Architect seeks further reconfiguration of £250m fourth phase to deliver more smaller homes

Chelsea barracks view from chelsea bridge rd

View of Chelsea Barracks from Chelsea Bridge Road

Eric Parry Architects is seeking planning permission to boost the number of homes delivered in the £250m fourth phase of the Chelsea Barracks redevelopment, decreasing the number of large flats to make way for more one- and two-bedroom units.

It is the second time in less than a year that the architect has sought to increase the quantity of homes delivered via the three buildings that make up the phase. And the move comes after developer Qatari Diar confirmed it had paused work on the fourth phase just days before contractor Multiplex was due to start work. 

BD understands this was because of uncertainty caused at the top end of the construction market by the Carillion collapse. Work is unlikely to restart before November. Groundworks and piling had already been completed.

Under the latest adjustments proposed for the Belgravia project, Eric Parry is looking to add six new flats to one of the fourth-phase blocks which would take the total number of units delivered in the phase to 97.

Changes to the original planning permission last year allowed alterations to the phase’s other blocks, increasing the number of flats from 88 to 91.

Documents supporting the application for a non-material amendment to its planning permission said the latest reconfiguration would see the number of four-bedroom apartments reduce from six to four, and the number of three-bedroom apartments reduce from 12 to 10. In return, six new two-bedroom flats and four new one-bed flats would be delivered, increasing the phase’s overall unit number by six.

The application overview said the move was intended to “provide more smaller units and offer a greater variety of new homes”.

Chelsea barracks view from five fields sq

View of Eric Parry’s 2017 updated proposals for the fourth phase of Chelsea Barracks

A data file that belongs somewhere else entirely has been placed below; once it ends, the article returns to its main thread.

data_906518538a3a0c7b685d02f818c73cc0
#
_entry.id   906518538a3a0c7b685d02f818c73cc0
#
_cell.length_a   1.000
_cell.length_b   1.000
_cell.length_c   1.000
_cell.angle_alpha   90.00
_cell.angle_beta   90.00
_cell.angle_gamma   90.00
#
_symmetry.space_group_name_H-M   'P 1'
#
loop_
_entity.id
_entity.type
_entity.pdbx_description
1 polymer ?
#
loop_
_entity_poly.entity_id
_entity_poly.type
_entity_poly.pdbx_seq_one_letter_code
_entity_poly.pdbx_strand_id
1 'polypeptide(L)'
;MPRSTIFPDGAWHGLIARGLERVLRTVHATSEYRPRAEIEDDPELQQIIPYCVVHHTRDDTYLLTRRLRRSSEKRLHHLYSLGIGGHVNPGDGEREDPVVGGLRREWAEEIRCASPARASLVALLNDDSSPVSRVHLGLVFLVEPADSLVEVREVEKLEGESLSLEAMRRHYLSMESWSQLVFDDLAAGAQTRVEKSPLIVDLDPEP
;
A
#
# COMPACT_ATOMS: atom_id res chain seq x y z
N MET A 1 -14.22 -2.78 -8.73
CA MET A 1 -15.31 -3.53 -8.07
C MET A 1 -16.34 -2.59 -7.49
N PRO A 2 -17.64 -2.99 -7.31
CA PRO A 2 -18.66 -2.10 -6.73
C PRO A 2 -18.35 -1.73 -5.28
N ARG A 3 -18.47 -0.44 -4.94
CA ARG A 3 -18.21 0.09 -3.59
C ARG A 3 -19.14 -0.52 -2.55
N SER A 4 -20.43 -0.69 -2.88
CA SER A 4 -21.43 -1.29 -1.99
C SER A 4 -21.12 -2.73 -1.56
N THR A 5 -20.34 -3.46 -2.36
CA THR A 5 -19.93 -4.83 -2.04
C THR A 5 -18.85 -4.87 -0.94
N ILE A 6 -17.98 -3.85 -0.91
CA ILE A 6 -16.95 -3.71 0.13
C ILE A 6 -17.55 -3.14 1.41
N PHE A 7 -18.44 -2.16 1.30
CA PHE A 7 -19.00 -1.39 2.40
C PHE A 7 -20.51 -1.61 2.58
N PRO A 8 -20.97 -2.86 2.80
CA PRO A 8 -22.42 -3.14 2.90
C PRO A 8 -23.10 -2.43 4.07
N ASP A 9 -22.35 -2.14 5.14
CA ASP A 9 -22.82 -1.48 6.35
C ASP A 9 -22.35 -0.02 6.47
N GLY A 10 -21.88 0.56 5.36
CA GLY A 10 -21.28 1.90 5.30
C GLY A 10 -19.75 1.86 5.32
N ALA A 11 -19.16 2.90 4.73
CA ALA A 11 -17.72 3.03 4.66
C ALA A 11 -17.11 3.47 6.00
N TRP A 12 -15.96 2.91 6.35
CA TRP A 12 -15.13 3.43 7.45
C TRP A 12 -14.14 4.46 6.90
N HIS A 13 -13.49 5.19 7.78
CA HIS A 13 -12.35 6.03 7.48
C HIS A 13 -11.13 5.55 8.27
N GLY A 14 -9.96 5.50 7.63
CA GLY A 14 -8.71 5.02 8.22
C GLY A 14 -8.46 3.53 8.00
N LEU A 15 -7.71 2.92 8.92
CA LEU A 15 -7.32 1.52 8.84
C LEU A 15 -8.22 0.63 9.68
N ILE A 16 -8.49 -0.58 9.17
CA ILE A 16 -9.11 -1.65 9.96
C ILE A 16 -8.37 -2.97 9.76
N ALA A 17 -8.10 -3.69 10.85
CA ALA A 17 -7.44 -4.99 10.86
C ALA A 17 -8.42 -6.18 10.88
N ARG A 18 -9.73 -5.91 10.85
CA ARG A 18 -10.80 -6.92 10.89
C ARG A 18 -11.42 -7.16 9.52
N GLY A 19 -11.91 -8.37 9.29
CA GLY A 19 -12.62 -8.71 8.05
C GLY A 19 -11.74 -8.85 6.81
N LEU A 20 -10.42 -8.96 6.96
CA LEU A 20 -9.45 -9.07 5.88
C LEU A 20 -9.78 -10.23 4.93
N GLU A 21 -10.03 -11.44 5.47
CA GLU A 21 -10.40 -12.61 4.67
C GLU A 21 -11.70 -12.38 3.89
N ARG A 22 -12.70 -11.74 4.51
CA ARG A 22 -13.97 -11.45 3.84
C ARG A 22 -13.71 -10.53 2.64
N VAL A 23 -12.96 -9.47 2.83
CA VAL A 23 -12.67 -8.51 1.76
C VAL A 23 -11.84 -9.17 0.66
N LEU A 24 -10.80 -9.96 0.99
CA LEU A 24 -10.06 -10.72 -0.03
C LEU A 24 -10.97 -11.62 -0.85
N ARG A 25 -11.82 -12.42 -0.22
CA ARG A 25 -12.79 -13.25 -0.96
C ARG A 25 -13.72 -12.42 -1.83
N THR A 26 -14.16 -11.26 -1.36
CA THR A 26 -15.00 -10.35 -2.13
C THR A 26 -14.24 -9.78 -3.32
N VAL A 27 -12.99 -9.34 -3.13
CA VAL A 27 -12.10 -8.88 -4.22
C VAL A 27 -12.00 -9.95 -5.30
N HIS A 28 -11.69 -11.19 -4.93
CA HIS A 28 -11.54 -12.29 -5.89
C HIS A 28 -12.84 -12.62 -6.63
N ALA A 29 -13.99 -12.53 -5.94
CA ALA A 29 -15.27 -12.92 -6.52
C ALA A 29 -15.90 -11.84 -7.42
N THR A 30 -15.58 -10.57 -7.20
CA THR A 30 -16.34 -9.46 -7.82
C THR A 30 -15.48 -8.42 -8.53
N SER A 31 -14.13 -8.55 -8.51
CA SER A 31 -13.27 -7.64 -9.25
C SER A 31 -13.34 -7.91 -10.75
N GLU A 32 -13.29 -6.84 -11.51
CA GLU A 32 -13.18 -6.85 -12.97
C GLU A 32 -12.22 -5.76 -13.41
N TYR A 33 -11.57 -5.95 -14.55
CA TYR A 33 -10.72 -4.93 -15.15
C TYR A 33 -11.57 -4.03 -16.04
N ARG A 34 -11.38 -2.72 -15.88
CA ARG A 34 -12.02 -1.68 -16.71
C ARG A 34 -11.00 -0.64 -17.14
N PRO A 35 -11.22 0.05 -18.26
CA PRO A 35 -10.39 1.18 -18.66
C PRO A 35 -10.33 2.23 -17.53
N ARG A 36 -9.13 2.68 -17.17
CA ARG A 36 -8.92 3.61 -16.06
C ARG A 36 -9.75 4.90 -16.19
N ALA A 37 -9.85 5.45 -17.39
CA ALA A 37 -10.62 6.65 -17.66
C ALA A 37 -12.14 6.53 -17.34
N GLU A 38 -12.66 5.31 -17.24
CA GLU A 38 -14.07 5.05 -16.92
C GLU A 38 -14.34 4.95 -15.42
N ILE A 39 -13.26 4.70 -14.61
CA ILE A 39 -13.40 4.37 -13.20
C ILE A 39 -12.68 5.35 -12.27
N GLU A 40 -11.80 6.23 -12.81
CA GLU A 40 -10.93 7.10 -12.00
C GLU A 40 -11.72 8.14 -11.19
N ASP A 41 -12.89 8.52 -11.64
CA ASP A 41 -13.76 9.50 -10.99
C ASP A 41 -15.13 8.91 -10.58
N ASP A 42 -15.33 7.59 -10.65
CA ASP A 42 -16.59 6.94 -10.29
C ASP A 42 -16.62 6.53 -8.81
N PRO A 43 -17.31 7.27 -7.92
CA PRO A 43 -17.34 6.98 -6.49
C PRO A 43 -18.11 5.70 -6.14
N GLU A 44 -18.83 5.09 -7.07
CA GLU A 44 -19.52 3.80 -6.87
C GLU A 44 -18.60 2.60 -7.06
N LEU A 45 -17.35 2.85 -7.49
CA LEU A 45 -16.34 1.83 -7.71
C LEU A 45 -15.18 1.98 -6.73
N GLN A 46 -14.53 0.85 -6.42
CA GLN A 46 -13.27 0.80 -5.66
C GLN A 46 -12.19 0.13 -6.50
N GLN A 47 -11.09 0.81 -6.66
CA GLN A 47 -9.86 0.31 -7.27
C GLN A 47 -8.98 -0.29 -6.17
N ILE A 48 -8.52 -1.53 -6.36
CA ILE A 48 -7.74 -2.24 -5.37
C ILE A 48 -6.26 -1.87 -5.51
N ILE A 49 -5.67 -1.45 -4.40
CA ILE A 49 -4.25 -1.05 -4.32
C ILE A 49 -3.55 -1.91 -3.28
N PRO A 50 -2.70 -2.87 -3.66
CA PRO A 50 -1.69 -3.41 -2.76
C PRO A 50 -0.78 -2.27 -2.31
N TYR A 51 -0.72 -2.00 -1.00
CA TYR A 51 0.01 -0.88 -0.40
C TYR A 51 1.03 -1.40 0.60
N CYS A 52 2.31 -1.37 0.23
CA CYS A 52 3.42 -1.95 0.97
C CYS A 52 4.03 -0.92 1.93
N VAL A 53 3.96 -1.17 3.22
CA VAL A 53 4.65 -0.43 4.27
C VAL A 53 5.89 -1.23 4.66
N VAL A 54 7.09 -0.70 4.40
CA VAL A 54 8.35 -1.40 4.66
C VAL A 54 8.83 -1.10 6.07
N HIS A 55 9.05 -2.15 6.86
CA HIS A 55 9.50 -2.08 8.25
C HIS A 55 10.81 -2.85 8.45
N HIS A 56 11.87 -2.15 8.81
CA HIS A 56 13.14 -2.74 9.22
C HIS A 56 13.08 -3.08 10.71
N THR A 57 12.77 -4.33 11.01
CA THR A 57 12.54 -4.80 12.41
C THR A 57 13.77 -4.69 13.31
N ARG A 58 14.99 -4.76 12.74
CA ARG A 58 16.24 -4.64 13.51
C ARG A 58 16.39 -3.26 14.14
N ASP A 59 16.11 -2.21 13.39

Qatari Diar, which is owned by the Gulf state’s sovereign wealth fund, said it was “considering how best to procure the subsequent building works in an increasingly difficult construction market”.

The firm said: “We are continuing to work together with all stakeholders towards an efficient and pragmatic outcome for the benefit of future residents.” It added that the scheme’s first-phase residents were due to move in by the middle of next year.

Despite commanding stratospheric price tags in comparison with homes in other parts of the country, home prices in “prime” areas of London have gone through challenging times of late. Property specialist Savills said in January that prime London prices dropped 3.5% in 2017 and warned that a return to growth was unlikely until greater clarity begins to emerge on the Brexit process.

Estate agents marketing homes that are part of the Chelsea Barracks scheme – some of which boast up to seven bedrooms – say “price on application” rather than offering a figure or range. One media report in 2017 suggested that the starting price of the first Chelsea Barracks homes was £5.75m

Qatari Diar paid the Ministry of Defence nearly £1bn for the Chelsea Barracks site in 2007 and commissioned Richard Rogers to draw up proposals for the site. However Rogers’ designs attracted criticism from Prince Charles, who told the Qatari royal family that the proposed scheme was out of keeping with the area.

The heir to the throne called it “a gigantic experiment with the very soul of our capital city” and Rogers was subsequently replaced on the project by Dixon Jones, Squire & Partners and landscape architect Kim Wilkie Associates.

Planning permission for 488 homes in blocks of eight storeys was secured in 2011, but the following year masterplanner Dixon Jones reported having to lay off around one third of its staff because of work stalling on the project.

Paul Davis & Partners, Ben Pentreath & Associates and Piercy & Company are also working on the scheme.